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Permanent link (DOI): https://doi.org/10.7939/R3H708B35

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Development, Stability, and Consequences of Personality in the Juvenile Red Squirrel Open Access

Descriptions

Other title
Subject/Keyword
aggression
activity
ontogeny
Tamiasciurus hudsonicus
Type of item
Thesis
Degree grantor
University of Alberta
Author or creator
Kelley, Amanda D
Supervisor and department
Stan Boutin (Biological Sciences)
Examining committee member and department
Cindy Paskowski (Biological Sciences)
Peter Hurd (Psychology)
Department
Department of Biological Sciences
Specialization
Ecology
Date accepted
2014-04-29T13:30:09Z
Graduation date
2014-11
Degree
Master of Science
Degree level
Master's
Abstract
Animal personality – defined as consistent differences in behaviour among individuals – is a growing field in behavioural ecology due to its demonstrated effects on fitness. However, the ontogeny of personality under natural conditions remains relatively unexplored. In this thesis, I examine the development, stability, and consequences of juvenile personality in the North American red squirrel (Tamiasciurus hudsonicus). I demonstrate that 1) conditions in early life – particularly sibling relations – influence juvenile personality, 2) both aggression and activity change from juvenile to yearling stages, but activity maintains rank stability, 3) juveniles that gain territories early in the season do not experience a decrease in syndrome deviation, and 4) both dispersal activity and territory acquisition are influenced by juvenile aggression. These results suggest that environmental effects are important in shaping juvenile personality, and personality in turn influences a juvenile’s ability to meet the challenges associated with natal dispersal.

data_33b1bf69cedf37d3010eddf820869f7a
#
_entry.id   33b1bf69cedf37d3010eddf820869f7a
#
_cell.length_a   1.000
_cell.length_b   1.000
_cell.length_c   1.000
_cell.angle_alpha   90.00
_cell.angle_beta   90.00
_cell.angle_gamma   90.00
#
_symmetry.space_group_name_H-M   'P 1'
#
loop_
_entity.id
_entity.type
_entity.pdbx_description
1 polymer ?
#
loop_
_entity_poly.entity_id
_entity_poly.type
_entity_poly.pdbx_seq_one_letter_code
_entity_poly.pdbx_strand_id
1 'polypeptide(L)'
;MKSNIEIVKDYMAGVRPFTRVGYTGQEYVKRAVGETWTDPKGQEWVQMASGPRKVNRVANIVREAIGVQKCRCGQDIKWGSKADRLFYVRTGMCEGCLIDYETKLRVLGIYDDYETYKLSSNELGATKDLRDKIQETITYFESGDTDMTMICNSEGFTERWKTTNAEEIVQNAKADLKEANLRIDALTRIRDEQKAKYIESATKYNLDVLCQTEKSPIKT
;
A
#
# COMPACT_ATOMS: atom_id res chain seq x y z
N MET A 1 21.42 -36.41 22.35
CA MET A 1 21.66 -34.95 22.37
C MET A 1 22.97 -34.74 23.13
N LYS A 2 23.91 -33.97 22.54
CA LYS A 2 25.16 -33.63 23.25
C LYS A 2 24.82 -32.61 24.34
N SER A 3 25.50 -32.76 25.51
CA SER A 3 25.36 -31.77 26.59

Language
English
DOI
doi:10.7939/R3H708B35
Rights
Permission is hereby granted to the University of Alberta Libraries to reproduce single copies of this thesis and to lend or sell such copies for private, scholarly or scientific research purposes only. The author reserves all other publication and other rights in association with the copyright in the thesis and, except as herein before provided, neither the thesis nor any substantial portion thereof may be printed or otherwise reproduced in any material form whatsoever without the author's prior written permission.
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